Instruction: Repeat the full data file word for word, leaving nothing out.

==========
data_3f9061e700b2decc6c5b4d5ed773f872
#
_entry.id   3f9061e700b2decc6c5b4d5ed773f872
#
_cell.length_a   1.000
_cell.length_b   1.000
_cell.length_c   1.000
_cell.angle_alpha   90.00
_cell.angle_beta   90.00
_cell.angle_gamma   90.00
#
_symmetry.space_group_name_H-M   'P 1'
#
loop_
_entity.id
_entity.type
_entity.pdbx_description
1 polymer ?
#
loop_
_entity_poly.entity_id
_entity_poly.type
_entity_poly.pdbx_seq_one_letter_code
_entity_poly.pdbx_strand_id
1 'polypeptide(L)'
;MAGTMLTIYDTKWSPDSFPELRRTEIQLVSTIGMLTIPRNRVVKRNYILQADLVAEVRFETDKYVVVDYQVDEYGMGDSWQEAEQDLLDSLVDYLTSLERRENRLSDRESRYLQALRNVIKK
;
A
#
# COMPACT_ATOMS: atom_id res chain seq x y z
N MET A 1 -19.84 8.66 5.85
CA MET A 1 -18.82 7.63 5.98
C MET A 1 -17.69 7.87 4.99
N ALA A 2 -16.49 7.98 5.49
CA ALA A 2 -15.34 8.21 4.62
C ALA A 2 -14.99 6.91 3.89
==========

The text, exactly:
data_3f9061e700b2decc6c5b4d5ed773f872
#
_entry.id   3f9061e700b2decc6c5b4d5ed773f872
#
_cell.length_a   1.000
_cell.length_b   1.000
_cell.length_c   1.000
_cell.angle_alpha   90.00
_cell.angle_beta   90.00
_cell.angle_gamma   90.00
#
_symmetry.space_group_name_H-M   'P 1'
#
loop_
_entity.id
_entity.type
_entity.pdbx_description
1 polymer ?
#
loop_
_entity_poly.entity_id
_entity_poly.type
_entity_poly.pdbx_seq_one_letter_code
_entity_poly.pdbx_strand_id
1 'polypeptide(L)'
;MAGTMLTIYDTKWSPDSFPELRRTEIQLVSTIGMLTIPRNRVVKRNYILQADLVAEVRFETDKYVVVDYQVDEYGMGDSWQEAEQDLLDSLVDYLTSLERRENRLSDRESRYLQALRNVIKK
;
A
#
# COMPACT_ATOMS: atom_id res chain seq x y z
N MET A 1 -19.84 8.66 5.85
CA MET A 1 -18.82 7.63 5.98
C MET A 1 -17.69 7.87 4.99
N ALA A 2 -16.49 7.98 5.49
CA ALA A 2 -15.34 8.21 4.62
C ALA A 2 -14.99 6.91 3.89